THE aseptic drink box is in a squeeze. The containers are lightweight and can store liquids for long periods without refrigeration. These qualities helped it win praise from the Institute of Food Technologists as ``the most significant food science innovation of the last 50 years,'' beating other innovations such as frozen juice concentrate, safe canning techniques, and microwave ovens. Environmentalists, however, complain that the eight-ounce boxes - made of paper, plastic, and aluminum - are not recyclable. More than 4 billion boxes were consumed and discarded last year.
A 1989 Maine law bans the drink box and other non-recyclables from supermarket shelves. Environmentalists contend that disposal costs outweighs the benefits of the pack's three-layer design. Until now, no one has found a way to separate and recycle the mixed materials.
Last month, the aseptic packaging industry began trying to work out of that squeeze, opening pilot recycling programs for drink boxes in six locations in North America.
``We want to put to bed the myth that it cannot be recycled,'' says Ed Klein, president of the Aseptic Packaging Council council in Washington, D.C., which is supported by the only United States manufacturers, Tetra-Pak and Combi-Bloc.
The pilot program will determine whether or not it is economically profitable to recycle the drink boxes. In California, one recycling plant is paying a collection agency $120 a ton for shredded and cleaned used drink boxes and milk cartons. The recycled product sells for $400 a ton.
The pack is popular in Europe and Japan; it provides milk to people in developing countries where refrigeration is scarce. In Germany, some boxes are being recycled into plastic lumber products. But the container is relatively new to the US, introduced in the early 1980s. Mr. Klein says the industry has not had opportunity to develop recycling the way makers of glass and aluminum containers have. So the council is now sponsoring recycling programs in tandem with supermarkets in five US states and Canada.
Here in Boston, Bread & Circus supermarkets accept for return used, rinsed, and flattened drink boxes. These are transported to a recycling plant in Long Island.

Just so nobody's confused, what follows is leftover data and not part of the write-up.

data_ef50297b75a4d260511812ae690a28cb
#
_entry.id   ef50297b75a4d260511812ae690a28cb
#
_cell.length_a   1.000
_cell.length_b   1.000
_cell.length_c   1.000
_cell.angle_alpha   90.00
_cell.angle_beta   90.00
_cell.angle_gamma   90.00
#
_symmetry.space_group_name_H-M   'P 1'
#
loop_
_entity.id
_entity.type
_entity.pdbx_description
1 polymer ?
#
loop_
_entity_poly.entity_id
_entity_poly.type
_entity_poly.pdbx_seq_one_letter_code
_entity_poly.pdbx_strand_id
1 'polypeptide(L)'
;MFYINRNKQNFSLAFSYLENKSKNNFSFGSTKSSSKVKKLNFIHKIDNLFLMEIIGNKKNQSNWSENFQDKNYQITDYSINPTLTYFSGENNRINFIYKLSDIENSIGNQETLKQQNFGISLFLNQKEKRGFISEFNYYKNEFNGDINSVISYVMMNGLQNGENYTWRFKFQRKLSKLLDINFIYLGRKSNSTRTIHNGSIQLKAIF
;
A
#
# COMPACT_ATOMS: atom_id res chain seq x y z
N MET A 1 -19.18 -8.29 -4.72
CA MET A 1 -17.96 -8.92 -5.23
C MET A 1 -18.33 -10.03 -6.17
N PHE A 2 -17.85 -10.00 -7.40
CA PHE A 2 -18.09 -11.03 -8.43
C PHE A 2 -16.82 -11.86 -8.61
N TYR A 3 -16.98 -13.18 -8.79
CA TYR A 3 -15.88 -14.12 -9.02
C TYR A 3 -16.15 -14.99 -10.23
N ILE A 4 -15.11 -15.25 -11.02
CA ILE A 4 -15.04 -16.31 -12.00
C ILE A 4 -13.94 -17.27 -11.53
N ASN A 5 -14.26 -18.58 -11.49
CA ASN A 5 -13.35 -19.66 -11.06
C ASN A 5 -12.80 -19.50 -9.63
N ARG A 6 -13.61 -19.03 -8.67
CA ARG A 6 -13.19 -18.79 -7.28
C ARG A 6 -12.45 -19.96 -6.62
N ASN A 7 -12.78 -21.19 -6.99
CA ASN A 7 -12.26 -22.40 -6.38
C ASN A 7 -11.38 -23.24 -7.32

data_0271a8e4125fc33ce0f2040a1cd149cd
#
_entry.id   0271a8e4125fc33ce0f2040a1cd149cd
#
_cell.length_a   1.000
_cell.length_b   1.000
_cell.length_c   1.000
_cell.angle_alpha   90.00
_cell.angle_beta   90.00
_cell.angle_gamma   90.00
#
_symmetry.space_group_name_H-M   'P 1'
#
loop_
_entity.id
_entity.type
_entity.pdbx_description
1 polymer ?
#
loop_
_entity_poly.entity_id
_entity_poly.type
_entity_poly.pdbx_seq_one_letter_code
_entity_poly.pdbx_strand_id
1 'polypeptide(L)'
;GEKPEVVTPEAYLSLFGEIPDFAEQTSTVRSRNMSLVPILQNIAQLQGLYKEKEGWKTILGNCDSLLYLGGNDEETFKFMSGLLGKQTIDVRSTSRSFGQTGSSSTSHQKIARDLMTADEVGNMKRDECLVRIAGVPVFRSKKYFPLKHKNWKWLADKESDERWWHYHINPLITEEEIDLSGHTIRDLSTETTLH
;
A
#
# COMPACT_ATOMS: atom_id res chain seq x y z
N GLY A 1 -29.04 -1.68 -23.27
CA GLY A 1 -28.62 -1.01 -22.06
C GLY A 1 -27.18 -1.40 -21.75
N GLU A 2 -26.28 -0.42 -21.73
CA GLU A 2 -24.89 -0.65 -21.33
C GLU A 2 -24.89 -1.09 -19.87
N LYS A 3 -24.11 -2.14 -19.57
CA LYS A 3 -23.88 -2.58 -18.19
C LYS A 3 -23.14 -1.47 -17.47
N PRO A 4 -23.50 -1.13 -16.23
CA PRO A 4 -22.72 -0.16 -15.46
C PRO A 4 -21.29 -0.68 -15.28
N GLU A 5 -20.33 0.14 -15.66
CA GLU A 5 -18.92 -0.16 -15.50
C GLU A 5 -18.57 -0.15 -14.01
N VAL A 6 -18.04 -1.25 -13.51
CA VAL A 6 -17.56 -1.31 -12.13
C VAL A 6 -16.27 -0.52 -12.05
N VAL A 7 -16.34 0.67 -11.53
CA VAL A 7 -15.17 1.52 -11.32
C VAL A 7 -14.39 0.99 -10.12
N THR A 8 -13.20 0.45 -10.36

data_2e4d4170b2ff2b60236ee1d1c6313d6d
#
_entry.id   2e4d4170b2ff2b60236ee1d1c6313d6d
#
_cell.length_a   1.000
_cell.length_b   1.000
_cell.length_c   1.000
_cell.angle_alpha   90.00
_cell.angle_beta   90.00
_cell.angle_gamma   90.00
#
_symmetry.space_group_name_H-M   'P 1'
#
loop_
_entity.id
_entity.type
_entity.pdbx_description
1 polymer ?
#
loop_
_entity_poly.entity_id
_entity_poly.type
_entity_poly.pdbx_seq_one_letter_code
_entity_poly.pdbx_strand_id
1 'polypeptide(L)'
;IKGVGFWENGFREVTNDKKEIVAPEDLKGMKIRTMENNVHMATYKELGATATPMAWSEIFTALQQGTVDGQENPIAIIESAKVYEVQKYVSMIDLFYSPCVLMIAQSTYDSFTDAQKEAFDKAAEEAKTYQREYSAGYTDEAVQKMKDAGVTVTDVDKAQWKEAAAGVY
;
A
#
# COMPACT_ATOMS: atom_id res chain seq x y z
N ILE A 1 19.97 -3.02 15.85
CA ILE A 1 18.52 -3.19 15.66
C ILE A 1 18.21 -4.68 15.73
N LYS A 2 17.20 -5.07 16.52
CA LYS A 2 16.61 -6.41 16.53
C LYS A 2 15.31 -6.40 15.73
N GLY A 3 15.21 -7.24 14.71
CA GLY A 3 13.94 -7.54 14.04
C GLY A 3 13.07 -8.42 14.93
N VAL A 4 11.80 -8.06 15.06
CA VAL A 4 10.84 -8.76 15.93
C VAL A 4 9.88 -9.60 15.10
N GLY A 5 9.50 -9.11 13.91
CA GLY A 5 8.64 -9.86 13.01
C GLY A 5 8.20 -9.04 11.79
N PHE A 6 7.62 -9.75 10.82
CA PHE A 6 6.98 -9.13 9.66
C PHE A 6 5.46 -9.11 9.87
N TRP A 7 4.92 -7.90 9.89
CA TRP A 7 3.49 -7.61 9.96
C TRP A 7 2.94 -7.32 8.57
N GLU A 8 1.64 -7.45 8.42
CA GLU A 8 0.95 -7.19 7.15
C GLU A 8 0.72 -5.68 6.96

The boxes are 70 percent paper, 23 percent low-density polyethylene (LDP) and 7 percent aluminum. In the recycling process, the mix goes through a hydrapulper.
``It's just like a large blender,'' Klein says. ``You put a lot of packs in, with a lot of water. Turn the blender on; the paper becomes a pulp and drops to the bottom, and the plastic is screened off in a different direction.'' Milk cartons can be added to the blend, to help create economies of scale; they are made of the same paper and LDP plastic found in drink boxes.
The mix can then be made into paper (tissue and paperboard) or plastic lumber (used outdoors in structures like boat docks and porches). For now, plastic lumber is produced only in the Northeast; the other locations are sending the plastic-aluminum mix to landfills.
But not everyone is convinced by the efforts. Jeanne Wirka, policy analyst at Environmental Action, a nonprofit advocacy group in Washington, says the recycling system for aseptic drink boxes doesn't make economic sense. Ms. Wirka objects to the manufacture of plastic lumber, which she says is a low-value mix of resins that would be worth more if they were separated. At a cost of ``3 to 5 percent more than wood,'' it is hard to market the plastic lumber, she adds.
But Klein, formerly with the Environmental Protection Agency, argues in favor of plastic lumber. It is much safer, he says, than pressure-treated lumber, which contains toxic chemicals like inorganic arsenic and creosote that are designed to repel bugs and pests.
The recycling issue aside, the containers have environmental advantages:
Savings in energy: Contents do not require refrigeration. Lightweight boxes are less costly than glass to transport.
Efficient shape: Square boxes stack more tightly than round containers, taking less space.
Less Packaging: A drink box is 97 percent beverage, and 4 percent packaging, measured by weight. Glass bottles deliver about 70 percent product, and 30 percent packaging.